By Joan Murray

MIAMI (CBSMiami) – While many teachers in Broward County have returned to the classroom, many others have not, citing health concerns.

The Broward School District was able to build a playground not just for the kids of Bennett Elementary in Poinsettia Heights, but for the entire neighborhood.

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“We are fortunate that we have 51 percent of students back and the other half are working from home. More and more are returning every day,” says Principal Danielle Smith.

Many Broward teachers who were working remotely have returned to the classroom
after their union sued and an arbitrator ruled in the district’s favor.

But hundreds of teachers are in limbo, saying they can not return because of health issues.

Five work at Beachside Montessori school in Hollywood including Nelson Malhao.

“This past Friday, we were told they couldn’t accommodate anymore and I don’t understand because my kids were thriving, “ he says.

Malhao is a math teacher who says he must work virtually because of health reasons and because he lives with his elderly grandmother.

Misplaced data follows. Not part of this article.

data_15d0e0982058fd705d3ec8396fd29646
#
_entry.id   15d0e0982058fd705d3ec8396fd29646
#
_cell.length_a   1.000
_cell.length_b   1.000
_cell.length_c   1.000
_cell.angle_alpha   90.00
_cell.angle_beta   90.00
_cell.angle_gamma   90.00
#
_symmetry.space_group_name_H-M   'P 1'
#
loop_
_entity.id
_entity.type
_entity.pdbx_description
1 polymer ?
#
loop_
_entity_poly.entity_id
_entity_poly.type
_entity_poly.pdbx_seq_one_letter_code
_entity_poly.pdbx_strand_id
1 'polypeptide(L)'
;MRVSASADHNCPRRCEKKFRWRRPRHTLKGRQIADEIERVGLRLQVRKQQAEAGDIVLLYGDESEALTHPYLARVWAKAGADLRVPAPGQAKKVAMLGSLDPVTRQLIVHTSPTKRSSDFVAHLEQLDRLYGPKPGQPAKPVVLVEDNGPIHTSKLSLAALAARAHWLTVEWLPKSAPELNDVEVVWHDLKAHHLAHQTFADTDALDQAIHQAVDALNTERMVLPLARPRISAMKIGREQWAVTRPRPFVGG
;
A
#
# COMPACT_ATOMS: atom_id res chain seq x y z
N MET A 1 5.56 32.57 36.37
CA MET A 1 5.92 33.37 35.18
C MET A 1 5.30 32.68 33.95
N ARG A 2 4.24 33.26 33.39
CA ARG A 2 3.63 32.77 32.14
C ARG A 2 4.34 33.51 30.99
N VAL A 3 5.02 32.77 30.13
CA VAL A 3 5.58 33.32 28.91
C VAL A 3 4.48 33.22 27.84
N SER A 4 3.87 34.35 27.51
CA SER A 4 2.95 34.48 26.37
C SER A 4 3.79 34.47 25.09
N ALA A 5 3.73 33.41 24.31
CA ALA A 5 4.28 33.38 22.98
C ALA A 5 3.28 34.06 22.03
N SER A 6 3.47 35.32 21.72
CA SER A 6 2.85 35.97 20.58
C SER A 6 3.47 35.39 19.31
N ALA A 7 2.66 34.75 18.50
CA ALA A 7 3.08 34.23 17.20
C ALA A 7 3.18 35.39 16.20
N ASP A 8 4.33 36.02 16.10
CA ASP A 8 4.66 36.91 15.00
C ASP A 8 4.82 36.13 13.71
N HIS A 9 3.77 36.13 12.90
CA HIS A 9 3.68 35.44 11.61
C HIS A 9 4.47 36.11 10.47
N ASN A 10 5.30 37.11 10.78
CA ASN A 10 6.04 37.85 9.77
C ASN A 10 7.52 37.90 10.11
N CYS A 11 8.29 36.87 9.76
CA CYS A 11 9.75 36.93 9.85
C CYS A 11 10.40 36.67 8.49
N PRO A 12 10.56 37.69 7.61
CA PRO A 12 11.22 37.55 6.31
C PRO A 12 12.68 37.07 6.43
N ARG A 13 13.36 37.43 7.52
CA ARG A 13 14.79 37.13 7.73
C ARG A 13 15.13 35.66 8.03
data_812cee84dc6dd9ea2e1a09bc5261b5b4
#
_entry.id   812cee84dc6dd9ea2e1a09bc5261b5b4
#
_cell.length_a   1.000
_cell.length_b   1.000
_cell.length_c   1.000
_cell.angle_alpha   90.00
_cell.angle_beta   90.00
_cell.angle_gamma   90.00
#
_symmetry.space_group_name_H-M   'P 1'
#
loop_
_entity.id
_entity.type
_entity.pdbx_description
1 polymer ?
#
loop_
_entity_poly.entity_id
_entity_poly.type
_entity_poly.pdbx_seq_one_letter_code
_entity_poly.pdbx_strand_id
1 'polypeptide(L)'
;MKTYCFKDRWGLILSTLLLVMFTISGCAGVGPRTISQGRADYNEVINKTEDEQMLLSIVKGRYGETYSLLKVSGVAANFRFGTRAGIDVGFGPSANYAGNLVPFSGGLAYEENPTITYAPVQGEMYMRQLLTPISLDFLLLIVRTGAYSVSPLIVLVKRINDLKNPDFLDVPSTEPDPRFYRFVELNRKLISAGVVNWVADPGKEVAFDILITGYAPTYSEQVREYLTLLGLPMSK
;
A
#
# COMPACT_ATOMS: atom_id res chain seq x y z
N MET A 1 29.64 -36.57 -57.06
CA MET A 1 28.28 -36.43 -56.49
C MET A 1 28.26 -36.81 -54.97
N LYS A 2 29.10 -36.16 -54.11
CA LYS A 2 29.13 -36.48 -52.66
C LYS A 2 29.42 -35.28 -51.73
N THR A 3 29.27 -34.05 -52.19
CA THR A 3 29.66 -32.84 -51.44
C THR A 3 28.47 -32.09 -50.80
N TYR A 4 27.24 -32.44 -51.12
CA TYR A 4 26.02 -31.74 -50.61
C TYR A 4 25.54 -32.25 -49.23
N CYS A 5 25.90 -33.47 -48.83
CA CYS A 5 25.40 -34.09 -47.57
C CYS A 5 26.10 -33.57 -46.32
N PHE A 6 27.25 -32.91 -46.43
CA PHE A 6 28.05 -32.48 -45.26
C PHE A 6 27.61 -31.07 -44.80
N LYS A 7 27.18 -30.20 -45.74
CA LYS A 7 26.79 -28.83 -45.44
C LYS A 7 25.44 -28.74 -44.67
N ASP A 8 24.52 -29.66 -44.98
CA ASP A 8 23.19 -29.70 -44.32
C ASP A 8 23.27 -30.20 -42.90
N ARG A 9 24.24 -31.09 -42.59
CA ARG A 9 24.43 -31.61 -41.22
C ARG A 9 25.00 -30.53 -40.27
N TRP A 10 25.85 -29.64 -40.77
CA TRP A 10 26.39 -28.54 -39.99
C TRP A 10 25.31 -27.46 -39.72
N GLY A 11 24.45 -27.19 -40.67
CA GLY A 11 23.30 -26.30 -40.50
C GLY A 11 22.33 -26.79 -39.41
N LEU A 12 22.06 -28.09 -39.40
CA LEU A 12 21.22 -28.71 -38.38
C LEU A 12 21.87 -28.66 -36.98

“I have to use my sick days and then go on leave and that means no paycheck and my wife is in the same boat too,” he says.

The district says following strict safety rules they have kept the COVID infection rate low.

Although the union says since school started in January, at least ten teachers have gotten sick.

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Broward schools chief Robert Runcie says, “We have fifty percent more kids back since January and we have to balance the needs of the district. It’s important we do not lose an entire generation of kids.”

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Runcie said there is still no word on a timeline to get all teachers and staff vaccinated.

“We have fifty percent more kids back in the classroom this second semester and
We need to Balance the needs of the
District with the teacher’s needs.

It’s important we not lose an entire generation of kids“ says Superintendent Robert Runcie

The superintendent said there is still no word on A timeline to get all teachers and staff vaccinated.

Malhao says, ironically he’s been told his replacement is a part-timer who will work
virtually.

“You are telling me to meet the needs and yet another teacher works remotely. There’s no difference,” he says.

About one hundred Broward teachers have chosen to retire.

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Principals must provide documentation detailing why they refuse to allow a teacher to work remotely.